Cimino, M. A., Moline, M. A., Fraser, W. R., Patterson-Fraser, D. L., & Oliver, M. J. (2016). Climate-driven sympatry may not lead to foraging competition between congeneric top-predators. Scientific Reports. doi:10.1038/srep18820
Climate change is expected to throw different species together as habitats become less hospitable and organisms seek out areas that better suit their needs—that is, if that’s something they can do. Shifts in one species’ home range can impact its population in many ways. If, for example, the move causes an overlap in habitat with another species relying on an identical food source, one might expect increased competition to negatively impact either or both populations. Perhaps modeling would show us how this overlap would play out, but models are only as good as the information on which they are based. Indeed, often new evidence comes to light that can alter our predictions of what factors will affect populations in significant ways. This incidence is exactly what has happened thanks to recent behavioral observations of Adélie and Gentoo penguins off the West Antarctic Peninsula.
Both Adélie and Gentoo penguins feed primarily on the same food: krill. The changing climate and predictions of decreasing sea ice have caused some conservation concerns, since increasing overlaps of these species’ ranges would result in increased competition for morsels of krill—at least, that’s what the models and principles of competitive exclusion say. Thanks to Megan Cimino and colleagues and the collection of observations via autonomous underwater vehicles (AUVs), a small group of tagged Adélie and Gentoo penguins have shown they’re more than capable of “sharing” this food source—actively partitioning their food niches by modifying where they hunt.
Methods & Results:
Typically, observations of penguin foraging behavior have been limited to data collected from tow nets and other sampling gear. These types of data are snapshots in time and space and don’t provide continuous or high-resolution data on how foraging can be impacted by multiple factors. For this study, researchers tagged a small number of animals for a period of three weeks and surveyed areas around the West Antarctic Peninsula (Fig. 1) with Remote Environmental Monitoring UnitS (REMUS) AUVs during different tidal cycles. The REMUS sweeps acoustically detected shoals of krill at varying depths and provided researchers with coordinates to reconstruct areas of high prey density; the penguin tags recorded dive number, depth, duration, and location.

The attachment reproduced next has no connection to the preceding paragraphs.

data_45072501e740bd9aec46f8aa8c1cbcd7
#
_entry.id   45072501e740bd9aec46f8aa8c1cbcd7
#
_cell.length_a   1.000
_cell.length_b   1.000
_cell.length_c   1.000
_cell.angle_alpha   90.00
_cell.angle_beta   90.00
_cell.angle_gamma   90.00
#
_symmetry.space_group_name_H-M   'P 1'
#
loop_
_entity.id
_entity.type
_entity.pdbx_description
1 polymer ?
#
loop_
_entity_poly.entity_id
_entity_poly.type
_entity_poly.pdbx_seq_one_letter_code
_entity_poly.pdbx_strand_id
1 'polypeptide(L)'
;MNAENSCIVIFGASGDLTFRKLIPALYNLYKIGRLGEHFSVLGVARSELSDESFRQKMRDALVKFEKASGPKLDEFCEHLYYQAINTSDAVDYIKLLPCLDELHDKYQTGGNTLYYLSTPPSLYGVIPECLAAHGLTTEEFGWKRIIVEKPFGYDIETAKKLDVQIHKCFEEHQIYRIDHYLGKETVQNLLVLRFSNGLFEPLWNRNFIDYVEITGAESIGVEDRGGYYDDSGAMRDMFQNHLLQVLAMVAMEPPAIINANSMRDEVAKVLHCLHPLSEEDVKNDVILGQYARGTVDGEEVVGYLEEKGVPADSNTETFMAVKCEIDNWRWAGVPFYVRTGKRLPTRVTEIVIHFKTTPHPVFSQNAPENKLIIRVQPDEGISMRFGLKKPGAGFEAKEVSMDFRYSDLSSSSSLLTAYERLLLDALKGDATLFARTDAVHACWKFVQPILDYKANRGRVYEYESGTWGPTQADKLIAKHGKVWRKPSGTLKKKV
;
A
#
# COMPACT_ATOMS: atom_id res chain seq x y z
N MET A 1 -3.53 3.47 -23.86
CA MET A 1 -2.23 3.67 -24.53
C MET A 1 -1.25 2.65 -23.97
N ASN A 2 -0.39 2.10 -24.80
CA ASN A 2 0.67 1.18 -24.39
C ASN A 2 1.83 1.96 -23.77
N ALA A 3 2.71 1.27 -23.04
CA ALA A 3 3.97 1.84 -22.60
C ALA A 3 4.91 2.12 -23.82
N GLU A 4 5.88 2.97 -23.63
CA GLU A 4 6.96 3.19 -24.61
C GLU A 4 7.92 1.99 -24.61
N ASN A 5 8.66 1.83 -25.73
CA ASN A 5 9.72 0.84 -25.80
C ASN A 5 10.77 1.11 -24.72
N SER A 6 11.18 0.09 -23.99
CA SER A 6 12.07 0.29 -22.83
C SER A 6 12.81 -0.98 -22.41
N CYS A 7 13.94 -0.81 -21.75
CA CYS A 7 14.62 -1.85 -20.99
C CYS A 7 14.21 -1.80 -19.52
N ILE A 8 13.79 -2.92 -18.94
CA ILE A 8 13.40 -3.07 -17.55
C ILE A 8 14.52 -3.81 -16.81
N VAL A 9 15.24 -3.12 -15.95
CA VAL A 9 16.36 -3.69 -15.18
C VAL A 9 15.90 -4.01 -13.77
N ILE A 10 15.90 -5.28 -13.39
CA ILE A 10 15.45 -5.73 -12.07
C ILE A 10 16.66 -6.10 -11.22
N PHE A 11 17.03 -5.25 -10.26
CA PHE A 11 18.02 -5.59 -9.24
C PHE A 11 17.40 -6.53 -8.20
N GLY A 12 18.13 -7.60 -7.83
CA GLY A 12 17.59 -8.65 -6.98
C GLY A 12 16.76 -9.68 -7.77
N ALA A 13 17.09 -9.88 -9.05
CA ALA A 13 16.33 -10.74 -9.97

Both Adélie and Gentoo penguins are capable of diving to depths around 150 m in search of food, although Adélie penguins typically forage at <50 m while Gentoo penguins are consistently found foraging at a depth of <100 m. These patterns were seen throughout the study at the center of each species’ home range; however, when researchers examined areas of range overlap, they found that Gentoo penguins were diving deeper for longer periods of time, vacating the shallower waters and leaving them available for the Adélie penguins. (Fig. 2) This sounds rather magnanimous, and the scientists were quick to point out that it might all come down to energy expenditure. Gentoo penguins are naturally larger and would therefore achieve neutral buoyancy at deeper depths. Once neutrally buoyant, they would have more energy to devote to foraging instead of controlling depth. It is also possible the foraging tactics of Adélie penguins were sufficient for obtaining food in shallower waters, or that prey at deeper depths was absent, negating the need for deeper diving.
The biggest caveat to the study was the small sample size. (Overall, only 10 Adélie penguins and 8 Gentoo penguins were tagged, although individual dives were counted separately for each penguin.) The authors recognize this as a drawback to making sweeping statistical claims. However, the fact that any Gentoo penguin entering an area occupied by foraging Adélie penguins exhibited the behavioral shift of increasing foraging depth is intriguing. Of course, the overarching foraging trends of each species cannot be determined by observations made during one breeding season.
Cimino’s team was right to point out the caveats to this study, but their findings also shed light on how stilted current models can be when it comes to the Antarctic ecosystem. The habitat is inhospitable towards scientific efforts much of the year, making it difficult to get a clear picture of all the factors influencing food webs and life histories. It is also costly and impractical to run continuous surveys. But every so often, like with these penguins, we get a glimpse of another type of data point for our models that just might make the difference. In this case, it seems these flightless birds may have enough behavioral flexibility to prove our predictions wrong. So I ask of you, my OceanBites audience: what other kinds of behaviors might allow other species to adapt to changing environmental conditions?
I am a former PhD student from the University of Rhode Island, having discovered my love of teaching and informal science education in part through OceanBites! Since departing academia, I’ve focused on creating educational content for visitors at the New England Aquarium, Chincoteague Bay Field Station, and now the National Aquarium. I’ve also dabbled in co-creating a comedy/brainstorming podcast, ThunkTink, and enjoy getting lost in nature with my dogs.